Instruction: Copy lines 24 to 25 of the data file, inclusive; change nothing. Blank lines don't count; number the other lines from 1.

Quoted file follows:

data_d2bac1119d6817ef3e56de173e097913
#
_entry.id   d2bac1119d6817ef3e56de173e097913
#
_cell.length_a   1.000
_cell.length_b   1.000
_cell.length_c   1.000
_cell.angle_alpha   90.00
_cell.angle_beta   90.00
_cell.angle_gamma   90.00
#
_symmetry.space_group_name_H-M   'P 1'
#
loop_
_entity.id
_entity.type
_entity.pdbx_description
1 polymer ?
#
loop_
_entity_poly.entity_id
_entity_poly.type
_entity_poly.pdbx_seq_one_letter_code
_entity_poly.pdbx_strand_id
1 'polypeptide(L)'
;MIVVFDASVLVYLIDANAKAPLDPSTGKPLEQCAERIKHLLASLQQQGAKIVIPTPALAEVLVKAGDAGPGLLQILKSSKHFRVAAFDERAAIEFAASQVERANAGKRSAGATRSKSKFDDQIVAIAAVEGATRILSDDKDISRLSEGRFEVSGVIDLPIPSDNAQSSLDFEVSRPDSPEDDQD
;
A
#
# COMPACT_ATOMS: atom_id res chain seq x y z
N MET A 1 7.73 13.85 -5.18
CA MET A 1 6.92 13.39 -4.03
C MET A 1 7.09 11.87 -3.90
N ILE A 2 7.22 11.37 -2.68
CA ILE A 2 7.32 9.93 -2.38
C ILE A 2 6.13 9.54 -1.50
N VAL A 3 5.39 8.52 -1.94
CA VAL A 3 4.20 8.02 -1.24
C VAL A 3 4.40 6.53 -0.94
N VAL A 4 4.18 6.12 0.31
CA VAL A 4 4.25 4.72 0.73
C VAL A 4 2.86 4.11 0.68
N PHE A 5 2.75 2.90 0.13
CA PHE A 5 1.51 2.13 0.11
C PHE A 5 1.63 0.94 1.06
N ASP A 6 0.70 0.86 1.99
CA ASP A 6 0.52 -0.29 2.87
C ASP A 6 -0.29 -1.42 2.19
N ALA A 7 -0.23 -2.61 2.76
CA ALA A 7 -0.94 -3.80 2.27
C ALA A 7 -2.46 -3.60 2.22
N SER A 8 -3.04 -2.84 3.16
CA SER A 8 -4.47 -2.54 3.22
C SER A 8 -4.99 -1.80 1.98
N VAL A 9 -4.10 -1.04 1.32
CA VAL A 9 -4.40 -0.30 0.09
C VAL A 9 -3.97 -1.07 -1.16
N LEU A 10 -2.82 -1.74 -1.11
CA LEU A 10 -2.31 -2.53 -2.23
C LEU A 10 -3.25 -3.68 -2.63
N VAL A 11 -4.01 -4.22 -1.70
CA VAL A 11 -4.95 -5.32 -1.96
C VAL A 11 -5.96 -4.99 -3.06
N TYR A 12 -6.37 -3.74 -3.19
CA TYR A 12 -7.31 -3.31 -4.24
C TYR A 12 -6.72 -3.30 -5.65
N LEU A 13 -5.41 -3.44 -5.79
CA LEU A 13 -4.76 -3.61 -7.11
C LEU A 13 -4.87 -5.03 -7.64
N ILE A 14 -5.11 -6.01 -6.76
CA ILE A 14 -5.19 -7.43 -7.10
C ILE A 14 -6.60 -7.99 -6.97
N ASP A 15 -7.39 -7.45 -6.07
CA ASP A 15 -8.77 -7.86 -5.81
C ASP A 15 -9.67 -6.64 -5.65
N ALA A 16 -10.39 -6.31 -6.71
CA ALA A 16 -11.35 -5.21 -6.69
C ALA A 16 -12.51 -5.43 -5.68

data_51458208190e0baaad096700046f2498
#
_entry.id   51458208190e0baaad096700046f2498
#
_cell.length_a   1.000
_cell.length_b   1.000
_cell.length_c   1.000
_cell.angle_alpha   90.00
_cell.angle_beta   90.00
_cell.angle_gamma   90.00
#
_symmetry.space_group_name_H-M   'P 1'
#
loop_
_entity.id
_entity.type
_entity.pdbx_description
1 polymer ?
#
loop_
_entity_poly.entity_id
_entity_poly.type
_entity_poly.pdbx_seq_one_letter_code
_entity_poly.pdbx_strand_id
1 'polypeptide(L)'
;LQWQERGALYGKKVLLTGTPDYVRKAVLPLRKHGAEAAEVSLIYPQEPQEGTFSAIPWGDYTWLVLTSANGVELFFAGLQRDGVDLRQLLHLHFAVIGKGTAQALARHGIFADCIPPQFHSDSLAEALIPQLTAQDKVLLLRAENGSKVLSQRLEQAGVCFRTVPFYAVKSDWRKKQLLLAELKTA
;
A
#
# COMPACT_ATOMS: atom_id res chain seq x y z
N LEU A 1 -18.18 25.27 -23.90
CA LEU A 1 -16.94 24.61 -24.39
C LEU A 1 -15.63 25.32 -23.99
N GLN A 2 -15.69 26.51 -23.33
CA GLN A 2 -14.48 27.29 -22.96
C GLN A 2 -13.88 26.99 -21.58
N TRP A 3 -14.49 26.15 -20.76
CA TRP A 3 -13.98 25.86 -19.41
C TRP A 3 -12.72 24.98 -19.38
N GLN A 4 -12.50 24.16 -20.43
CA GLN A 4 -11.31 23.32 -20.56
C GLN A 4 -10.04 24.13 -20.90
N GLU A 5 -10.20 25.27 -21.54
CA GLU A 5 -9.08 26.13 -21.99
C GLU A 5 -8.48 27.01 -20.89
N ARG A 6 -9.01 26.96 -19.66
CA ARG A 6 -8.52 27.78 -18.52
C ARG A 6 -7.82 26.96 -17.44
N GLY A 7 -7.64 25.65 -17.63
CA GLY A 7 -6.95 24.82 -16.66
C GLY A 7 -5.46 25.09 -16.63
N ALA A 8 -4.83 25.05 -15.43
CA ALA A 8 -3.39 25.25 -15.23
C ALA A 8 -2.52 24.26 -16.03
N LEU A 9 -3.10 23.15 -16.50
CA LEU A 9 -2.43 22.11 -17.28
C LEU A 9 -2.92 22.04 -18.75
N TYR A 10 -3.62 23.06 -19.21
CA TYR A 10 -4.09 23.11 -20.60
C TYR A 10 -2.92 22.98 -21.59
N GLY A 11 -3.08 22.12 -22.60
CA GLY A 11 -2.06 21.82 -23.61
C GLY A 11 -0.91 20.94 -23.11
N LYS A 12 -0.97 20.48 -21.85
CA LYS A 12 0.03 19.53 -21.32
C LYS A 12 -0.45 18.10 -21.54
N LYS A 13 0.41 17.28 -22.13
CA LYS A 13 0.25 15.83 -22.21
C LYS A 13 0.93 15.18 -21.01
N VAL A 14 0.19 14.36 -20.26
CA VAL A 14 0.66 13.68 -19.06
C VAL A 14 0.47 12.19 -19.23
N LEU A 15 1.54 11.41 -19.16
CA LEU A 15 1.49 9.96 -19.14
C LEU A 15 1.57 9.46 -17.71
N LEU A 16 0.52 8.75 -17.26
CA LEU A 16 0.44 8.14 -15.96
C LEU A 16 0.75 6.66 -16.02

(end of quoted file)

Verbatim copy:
_entity_poly.pdbx_strand_id
1 'polypeptide(L)'